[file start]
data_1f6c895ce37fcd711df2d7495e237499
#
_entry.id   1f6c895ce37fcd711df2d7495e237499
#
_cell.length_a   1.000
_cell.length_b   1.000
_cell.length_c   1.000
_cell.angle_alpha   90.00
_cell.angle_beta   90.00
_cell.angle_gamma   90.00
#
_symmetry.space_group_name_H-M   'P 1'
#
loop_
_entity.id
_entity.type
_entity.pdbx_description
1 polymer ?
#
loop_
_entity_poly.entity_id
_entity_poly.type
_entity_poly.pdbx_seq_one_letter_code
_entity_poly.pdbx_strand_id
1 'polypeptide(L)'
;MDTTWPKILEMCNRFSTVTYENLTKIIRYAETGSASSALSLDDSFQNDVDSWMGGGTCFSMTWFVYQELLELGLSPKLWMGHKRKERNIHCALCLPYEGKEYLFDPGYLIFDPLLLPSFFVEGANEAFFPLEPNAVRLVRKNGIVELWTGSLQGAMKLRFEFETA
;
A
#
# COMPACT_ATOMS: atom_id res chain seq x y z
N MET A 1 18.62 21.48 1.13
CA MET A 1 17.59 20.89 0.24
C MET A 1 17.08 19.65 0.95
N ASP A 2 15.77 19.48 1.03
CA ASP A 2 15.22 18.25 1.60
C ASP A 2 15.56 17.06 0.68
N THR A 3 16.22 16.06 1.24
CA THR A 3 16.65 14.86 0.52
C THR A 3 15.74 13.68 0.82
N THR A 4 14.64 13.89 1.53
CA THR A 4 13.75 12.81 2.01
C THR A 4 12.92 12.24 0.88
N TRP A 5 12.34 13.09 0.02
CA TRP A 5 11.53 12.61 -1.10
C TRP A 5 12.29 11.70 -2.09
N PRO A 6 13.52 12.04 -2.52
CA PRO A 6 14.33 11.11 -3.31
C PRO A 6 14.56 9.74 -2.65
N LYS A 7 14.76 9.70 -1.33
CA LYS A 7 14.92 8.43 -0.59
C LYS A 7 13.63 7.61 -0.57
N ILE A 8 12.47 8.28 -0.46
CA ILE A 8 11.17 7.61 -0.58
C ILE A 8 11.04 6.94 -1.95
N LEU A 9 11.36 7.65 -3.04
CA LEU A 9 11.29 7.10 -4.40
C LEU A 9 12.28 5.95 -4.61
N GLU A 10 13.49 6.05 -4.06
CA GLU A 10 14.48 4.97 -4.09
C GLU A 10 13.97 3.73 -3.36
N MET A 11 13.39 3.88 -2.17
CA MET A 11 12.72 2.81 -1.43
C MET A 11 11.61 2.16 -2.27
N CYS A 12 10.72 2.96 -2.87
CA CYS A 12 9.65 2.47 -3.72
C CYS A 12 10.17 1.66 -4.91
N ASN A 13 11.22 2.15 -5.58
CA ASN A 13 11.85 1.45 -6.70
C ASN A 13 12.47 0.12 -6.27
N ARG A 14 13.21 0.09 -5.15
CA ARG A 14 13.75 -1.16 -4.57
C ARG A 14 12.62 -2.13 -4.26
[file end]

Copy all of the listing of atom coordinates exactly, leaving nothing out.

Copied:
data_1f6c895ce37fcd711df2d7495e237499
#
_entry.id   1f6c895ce37fcd711df2d7495e237499
#
_cell.length_a   1.000
_cell.length_b   1.000
_cell.length_c   1.000
_cell.angle_alpha   90.00
_cell.angle_beta   90.00
_cell.angle_gamma   90.00
#
_symmetry.space_group_name_H-M   'P 1'
#
loop_
_entity.id
_entity.type
_entity.pdbx_description
1 polymer ?
#
loop_
_entity_poly.entity_id
_entity_poly.type
_entity_poly.pdbx_seq_one_letter_code
_entity_poly.pdbx_strand_id
1 'polypeptide(L)'
;MDTTWPKILEMCNRFSTVTYENLTKIIRYAETGSASSALSLDDSFQNDVDSWMGGGTCFSMTWFVYQELLELGLSPKLWMGHKRKERNIHCALCLPYEGKEYLFDPGYLIFDPLLLPSFFVEGANEAFFPLEPNAVRLVRKNGIVELWTGSLQGAMKLRFEFETA
;
A
#
# COMPACT_ATOMS: atom_id res chain seq x y z
N MET A 1 18.62 21.48 1.13
CA MET A 1 17.59 20.89 0.24
C MET A 1 17.08 19.65 0.95
N ASP A 2 15.77 19.48 1.03
CA ASP A 2 15.22 18.25 1.60
C ASP A 2 15.56 17.06 0.68
N THR A 3 16.22 16.06 1.24
CA THR A 3 16.65 14.86 0.52
C THR A 3 15.74 13.68 0.82
N THR A 4 14.64 13.89 1.53
CA THR A 4 13.75 12.81 2.01
C THR A 4 12.92 12.24 0.88
N TRP A 5 12.34 13.09 0.02
CA TRP A 5 11.53 12.61 -1.10
C TRP A 5 12.29 11.70 -2.09
N PRO A 6 13.52 12.04 -2.52
CA PRO A 6 14.33 11.11 -3.31
C PRO A 6 14.56 9.74 -2.65
N LYS A 7 14.76 9.70 -1.33
CA LYS A 7 14.92 8.43 -0.59
C LYS A 7 13.63 7.61 -0.57
N ILE A 8 12.47 8.28 -0.46
CA ILE A 8 11.17 7.61 -0.58
C ILE A 8 11.04 6.94 -1.95
N LEU A 9 11.36 7.65 -3.04
CA LEU A 9 11.29 7.10 -4.40
C LEU A 9 12.28 5.95 -4.61
N GLU A 10 13.49 6.05 -4.06
CA GLU A 10 14.48 4.97 -4.09
C GLU A 10 13.97 3.73 -3.36
N MET A 11 13.39 3.88 -2.17
CA MET A 11 12.72 2.81 -1.43
C MET A 11 11.61 2.16 -2.27
N CYS A 12 10.72 2.96 -2.87
CA CYS A 12 9.65 2.47 -3.72
C CYS A 12 10.17 1.66 -4.91
N ASN A 13 11.22 2.15 -5.58
CA ASN A 13 11.85 1.45 -6.70
C ASN A 13 12.47 0.12 -6.27
N ARG A 14 13.21 0.09 -5.15
CA ARG A 14 13.75 -1.16 -4.57
C ARG A 14 12.62 -2.13 -4.26